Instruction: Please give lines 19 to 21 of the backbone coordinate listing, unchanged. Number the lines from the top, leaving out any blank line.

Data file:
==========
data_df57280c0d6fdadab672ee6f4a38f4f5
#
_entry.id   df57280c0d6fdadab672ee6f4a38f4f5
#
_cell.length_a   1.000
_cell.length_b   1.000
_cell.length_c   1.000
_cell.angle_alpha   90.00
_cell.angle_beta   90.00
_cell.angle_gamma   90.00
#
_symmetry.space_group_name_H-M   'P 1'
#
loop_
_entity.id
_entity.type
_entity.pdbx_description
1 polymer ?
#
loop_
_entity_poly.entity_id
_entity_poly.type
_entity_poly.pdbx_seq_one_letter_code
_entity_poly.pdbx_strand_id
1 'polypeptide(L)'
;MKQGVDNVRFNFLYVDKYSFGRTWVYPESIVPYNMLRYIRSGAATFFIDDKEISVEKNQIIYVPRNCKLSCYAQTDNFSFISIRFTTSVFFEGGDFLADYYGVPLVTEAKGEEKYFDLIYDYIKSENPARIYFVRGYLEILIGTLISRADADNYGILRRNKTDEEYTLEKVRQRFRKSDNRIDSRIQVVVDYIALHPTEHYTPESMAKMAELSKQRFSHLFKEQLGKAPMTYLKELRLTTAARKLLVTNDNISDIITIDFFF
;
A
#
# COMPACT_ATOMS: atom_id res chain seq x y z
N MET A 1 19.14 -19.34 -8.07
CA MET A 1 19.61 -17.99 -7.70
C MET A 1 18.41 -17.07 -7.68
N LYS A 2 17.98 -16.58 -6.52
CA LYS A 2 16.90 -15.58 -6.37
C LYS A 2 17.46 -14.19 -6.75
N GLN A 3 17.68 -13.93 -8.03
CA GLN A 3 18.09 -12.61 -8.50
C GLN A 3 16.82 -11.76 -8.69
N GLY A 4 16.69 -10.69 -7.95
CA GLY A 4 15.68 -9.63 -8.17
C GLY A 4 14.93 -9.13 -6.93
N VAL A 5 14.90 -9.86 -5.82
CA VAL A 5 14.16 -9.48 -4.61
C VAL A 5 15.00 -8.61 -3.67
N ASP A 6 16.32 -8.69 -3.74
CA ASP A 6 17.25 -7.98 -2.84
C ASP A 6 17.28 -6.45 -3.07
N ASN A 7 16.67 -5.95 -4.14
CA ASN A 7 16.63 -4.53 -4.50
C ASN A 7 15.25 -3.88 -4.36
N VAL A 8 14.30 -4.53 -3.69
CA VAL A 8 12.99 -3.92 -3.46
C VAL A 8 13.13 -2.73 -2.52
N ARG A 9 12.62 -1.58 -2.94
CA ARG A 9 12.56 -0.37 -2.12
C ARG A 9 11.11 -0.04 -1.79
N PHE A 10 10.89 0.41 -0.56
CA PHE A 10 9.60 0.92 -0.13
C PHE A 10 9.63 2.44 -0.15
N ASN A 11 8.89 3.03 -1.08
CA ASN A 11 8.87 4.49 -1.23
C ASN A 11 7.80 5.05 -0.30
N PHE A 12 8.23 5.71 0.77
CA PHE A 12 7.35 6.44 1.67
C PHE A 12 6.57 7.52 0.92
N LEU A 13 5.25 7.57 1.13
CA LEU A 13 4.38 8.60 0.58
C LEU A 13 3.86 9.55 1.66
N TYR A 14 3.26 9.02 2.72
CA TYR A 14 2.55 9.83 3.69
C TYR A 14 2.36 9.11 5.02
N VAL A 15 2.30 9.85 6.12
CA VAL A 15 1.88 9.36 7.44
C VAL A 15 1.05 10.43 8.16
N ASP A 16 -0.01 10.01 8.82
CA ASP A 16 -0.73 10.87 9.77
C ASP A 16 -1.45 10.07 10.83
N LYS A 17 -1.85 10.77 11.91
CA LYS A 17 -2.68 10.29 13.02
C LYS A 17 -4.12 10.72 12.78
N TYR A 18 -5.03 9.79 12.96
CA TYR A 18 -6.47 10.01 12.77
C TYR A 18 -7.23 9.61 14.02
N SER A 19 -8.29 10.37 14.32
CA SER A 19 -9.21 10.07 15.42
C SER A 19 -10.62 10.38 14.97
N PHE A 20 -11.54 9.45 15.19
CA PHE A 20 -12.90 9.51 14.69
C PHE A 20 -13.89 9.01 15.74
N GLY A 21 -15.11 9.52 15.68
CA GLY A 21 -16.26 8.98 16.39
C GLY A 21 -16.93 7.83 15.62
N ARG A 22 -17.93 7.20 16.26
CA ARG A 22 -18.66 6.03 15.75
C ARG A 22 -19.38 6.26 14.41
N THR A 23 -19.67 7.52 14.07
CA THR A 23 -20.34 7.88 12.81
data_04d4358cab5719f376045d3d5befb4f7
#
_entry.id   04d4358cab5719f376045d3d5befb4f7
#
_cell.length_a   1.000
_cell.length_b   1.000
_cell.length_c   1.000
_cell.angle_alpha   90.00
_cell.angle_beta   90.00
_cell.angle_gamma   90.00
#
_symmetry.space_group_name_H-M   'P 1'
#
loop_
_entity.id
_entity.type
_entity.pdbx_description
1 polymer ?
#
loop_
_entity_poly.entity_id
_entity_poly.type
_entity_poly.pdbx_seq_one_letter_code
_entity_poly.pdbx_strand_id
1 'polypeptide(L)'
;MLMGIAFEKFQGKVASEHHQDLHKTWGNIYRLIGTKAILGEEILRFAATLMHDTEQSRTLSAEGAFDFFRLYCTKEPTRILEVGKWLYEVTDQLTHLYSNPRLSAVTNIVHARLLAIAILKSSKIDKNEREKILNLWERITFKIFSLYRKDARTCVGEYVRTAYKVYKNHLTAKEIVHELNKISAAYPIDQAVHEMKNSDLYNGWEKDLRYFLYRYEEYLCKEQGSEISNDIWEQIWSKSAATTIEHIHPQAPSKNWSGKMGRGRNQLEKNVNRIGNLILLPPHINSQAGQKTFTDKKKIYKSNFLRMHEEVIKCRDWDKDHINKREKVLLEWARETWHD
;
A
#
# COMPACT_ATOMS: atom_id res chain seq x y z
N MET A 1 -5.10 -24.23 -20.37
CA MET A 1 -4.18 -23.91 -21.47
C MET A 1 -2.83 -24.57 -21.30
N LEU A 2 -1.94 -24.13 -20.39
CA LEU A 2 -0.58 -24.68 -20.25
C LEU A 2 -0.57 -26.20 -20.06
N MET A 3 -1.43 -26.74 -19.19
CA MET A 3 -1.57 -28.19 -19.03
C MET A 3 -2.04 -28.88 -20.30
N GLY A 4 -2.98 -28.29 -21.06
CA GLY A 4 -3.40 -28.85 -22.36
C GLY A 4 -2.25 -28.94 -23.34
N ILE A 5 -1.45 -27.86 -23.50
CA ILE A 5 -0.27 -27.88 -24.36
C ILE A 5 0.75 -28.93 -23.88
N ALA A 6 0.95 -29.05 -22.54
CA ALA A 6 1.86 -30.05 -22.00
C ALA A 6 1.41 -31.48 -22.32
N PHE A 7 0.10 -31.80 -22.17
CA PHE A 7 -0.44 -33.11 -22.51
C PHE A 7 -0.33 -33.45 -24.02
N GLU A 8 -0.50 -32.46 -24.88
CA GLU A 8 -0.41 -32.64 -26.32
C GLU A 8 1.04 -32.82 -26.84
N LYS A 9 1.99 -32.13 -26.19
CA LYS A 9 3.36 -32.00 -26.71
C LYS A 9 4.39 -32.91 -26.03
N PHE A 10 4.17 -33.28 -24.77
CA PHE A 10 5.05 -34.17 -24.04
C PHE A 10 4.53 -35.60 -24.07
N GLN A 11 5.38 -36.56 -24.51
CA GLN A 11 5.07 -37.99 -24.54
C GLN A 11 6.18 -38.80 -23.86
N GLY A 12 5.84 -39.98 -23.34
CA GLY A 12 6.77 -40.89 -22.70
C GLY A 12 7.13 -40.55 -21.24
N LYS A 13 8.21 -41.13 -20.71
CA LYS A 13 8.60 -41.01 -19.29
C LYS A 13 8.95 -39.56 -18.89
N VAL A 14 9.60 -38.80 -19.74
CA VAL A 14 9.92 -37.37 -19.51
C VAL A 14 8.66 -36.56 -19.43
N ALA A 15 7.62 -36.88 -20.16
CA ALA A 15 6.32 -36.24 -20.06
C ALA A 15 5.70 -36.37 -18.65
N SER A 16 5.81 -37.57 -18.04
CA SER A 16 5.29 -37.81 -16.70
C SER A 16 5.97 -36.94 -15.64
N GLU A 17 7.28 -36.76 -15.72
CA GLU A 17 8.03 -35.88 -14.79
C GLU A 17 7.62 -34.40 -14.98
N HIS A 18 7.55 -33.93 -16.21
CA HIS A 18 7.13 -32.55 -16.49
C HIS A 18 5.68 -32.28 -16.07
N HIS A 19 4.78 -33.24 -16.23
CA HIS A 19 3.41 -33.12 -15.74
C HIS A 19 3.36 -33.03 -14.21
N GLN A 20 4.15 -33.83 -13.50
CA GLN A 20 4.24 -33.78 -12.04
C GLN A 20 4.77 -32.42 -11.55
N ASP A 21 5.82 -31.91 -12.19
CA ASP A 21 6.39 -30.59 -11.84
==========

#
loop_
_entity_poly.entity_id